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PST16
South Concourse

Variations Template Theme: A WordPress Theme Framework

Presented by Aaron Forsyth and Alexander Chapin

Variations Template Theme is VTT: a WordPress theme and a template framework.

VTT, at its core, is a standalone theme with two variations: a light version and a dark version. The theme uses template parts (introduced in WP 3.0) such as header, footer, and sidebars with a few user-controlled settings via the Customizer.

Extending VTT with a child theme is where its real power as a framework comes into play. A child theme of VTT can introduce any number of variations that override the core template parts as well as the stylesheet. In addition, one variation can inherit the template parts and styles of a parent variation. Because of this inheritance, VTT makes grandchild theming possible and does so completely within a single theme: no plugins needed here. Administrators can also control which variations are available on a given site.

Additionally, because all variations reside within one child theme, common theme specific settings such as custom CSS, header and background images, title colors, and even widgets are preserved as you move from one variation to another. VTT allows the flexibility you want while keeping your content presentation in the theme, where it belongs.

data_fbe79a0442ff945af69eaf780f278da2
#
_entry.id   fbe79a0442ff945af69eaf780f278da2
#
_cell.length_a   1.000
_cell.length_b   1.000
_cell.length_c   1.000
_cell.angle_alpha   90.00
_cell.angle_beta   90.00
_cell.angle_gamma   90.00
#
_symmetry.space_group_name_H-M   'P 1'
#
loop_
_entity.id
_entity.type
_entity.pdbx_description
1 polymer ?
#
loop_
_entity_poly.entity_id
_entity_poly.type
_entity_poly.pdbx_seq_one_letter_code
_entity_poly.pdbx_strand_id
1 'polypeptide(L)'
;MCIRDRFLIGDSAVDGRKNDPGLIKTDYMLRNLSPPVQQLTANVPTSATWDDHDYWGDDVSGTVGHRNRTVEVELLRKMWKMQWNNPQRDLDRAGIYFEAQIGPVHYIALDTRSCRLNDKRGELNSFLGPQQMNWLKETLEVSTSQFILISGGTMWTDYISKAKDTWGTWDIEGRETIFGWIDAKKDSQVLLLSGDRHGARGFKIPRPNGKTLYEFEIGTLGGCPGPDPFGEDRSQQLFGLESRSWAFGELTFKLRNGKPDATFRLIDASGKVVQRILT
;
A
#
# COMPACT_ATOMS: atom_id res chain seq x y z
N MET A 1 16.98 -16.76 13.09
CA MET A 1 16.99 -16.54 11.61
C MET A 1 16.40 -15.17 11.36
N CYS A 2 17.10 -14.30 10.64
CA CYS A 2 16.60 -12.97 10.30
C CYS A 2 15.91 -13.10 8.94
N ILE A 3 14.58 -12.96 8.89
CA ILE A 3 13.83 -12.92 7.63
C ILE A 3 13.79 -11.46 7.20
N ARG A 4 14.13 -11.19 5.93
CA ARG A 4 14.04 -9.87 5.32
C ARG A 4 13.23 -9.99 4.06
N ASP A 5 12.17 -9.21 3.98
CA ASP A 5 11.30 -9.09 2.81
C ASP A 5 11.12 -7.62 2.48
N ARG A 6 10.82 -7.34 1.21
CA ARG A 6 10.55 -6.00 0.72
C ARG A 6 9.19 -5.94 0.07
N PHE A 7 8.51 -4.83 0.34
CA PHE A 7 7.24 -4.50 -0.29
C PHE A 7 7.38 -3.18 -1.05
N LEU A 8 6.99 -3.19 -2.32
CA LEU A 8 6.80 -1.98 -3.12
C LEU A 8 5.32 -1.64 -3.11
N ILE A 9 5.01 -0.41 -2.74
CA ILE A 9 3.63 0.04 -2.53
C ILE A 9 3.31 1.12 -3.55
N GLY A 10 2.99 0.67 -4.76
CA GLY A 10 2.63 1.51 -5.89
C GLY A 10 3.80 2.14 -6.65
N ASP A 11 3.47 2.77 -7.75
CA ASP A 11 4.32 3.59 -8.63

About

Aaron Forsyth

Academic Technologies Developer

Aaron Forsyth has been employed in various distributed IT units at UNC Charlotte for the last 10 years. In 2010 he began dabbling in web development and dove into WordPress shortly thereafter. Forsyth is currently working as the Academic Technologies Developer for the College of Liberal Arts & Sciences. He holds a BA in Mathematics and an MS in Information Technology from UNC Charlotte.

Alexander Chapin

Executive Director of Academic Technologies, UNC Charlotte College of Liberal Arts & Sciences

Alex Chapin is the executive director of Academic Technologies for the College of Liberal Arts & Sciences at UNC Charlotte. He has been involved with the design and development of technologies for teaching, learning and research for over 15 years at a number of institutions including Columbia University, University of Virginia, Middlebury College and UNC Charlotte.